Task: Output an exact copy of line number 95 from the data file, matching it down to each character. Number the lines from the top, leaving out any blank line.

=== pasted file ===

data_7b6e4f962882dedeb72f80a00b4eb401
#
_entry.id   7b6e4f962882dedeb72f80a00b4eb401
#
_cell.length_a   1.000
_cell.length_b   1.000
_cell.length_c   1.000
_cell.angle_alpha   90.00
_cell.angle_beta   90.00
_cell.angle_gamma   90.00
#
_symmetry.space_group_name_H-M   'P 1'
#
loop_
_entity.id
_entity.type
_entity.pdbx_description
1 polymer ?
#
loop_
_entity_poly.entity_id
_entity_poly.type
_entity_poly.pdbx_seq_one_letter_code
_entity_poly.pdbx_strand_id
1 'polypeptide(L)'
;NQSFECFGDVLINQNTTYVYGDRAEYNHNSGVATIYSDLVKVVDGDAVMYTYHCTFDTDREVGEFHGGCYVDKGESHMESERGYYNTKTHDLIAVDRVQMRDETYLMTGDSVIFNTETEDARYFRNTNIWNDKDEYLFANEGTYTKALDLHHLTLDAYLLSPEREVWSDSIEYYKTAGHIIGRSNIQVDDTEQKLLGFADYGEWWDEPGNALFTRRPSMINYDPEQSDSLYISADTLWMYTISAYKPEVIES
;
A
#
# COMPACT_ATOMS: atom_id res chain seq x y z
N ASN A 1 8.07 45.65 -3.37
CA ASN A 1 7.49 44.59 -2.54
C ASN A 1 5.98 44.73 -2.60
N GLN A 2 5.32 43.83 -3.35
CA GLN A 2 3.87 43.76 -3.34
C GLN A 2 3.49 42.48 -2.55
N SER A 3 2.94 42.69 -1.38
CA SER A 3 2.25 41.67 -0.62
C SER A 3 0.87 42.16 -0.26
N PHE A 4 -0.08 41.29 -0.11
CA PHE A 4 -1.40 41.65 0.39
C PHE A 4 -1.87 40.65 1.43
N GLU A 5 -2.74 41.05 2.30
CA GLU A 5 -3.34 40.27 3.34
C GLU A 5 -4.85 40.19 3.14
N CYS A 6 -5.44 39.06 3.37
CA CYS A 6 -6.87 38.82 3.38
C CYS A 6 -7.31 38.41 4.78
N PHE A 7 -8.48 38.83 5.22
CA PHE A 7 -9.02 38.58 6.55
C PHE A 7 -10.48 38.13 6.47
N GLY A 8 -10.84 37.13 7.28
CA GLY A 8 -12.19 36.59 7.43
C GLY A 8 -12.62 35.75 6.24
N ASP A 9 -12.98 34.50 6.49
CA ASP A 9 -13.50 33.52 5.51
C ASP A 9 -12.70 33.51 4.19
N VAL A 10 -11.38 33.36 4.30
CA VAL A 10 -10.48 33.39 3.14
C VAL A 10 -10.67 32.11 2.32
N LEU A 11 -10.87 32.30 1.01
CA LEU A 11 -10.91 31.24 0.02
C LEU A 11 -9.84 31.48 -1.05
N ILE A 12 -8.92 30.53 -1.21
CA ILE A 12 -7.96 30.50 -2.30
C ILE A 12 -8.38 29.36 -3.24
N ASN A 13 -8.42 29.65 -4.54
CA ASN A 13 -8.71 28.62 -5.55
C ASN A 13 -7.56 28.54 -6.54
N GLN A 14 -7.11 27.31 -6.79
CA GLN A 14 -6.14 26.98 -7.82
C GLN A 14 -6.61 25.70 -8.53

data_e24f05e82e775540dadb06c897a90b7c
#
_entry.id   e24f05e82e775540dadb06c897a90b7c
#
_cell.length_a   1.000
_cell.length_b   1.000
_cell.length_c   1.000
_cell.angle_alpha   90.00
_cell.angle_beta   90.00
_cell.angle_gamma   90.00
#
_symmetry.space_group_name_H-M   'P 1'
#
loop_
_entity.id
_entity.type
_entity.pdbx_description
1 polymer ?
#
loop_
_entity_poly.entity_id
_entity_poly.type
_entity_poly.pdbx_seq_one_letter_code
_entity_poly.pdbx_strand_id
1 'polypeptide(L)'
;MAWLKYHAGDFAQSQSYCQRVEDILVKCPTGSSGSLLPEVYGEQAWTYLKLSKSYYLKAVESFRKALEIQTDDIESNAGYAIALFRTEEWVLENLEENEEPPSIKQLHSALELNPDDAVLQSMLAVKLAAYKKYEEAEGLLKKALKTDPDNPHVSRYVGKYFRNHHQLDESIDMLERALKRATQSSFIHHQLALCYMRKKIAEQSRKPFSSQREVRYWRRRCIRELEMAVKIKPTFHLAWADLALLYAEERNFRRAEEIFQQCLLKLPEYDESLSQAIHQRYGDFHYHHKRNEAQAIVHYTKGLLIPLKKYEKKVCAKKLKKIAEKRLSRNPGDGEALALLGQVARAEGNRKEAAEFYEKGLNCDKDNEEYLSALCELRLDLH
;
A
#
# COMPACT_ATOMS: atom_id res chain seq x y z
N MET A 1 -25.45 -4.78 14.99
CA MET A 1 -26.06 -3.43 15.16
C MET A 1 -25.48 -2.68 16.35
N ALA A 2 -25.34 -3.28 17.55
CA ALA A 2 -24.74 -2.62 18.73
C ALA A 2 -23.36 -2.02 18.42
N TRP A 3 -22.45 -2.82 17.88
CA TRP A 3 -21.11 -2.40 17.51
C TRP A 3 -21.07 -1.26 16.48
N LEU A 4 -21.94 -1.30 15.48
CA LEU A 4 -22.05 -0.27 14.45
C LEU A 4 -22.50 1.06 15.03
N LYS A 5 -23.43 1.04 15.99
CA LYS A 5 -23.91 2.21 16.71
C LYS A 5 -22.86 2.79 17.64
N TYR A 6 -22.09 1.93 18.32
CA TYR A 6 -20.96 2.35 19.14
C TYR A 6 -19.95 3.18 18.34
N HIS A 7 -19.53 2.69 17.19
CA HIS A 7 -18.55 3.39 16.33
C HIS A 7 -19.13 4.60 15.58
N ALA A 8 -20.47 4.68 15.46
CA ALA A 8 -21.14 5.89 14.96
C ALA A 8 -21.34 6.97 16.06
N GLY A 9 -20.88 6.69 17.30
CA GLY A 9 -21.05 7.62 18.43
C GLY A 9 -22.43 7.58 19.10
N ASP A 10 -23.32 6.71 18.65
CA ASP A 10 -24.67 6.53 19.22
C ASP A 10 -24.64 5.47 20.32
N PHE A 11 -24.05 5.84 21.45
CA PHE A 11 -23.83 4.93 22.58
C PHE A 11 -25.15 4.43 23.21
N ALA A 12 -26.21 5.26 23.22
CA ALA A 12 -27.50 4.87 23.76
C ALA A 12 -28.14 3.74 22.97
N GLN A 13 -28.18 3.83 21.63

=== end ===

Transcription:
_entity_poly.pdbx_seq_one_letter_code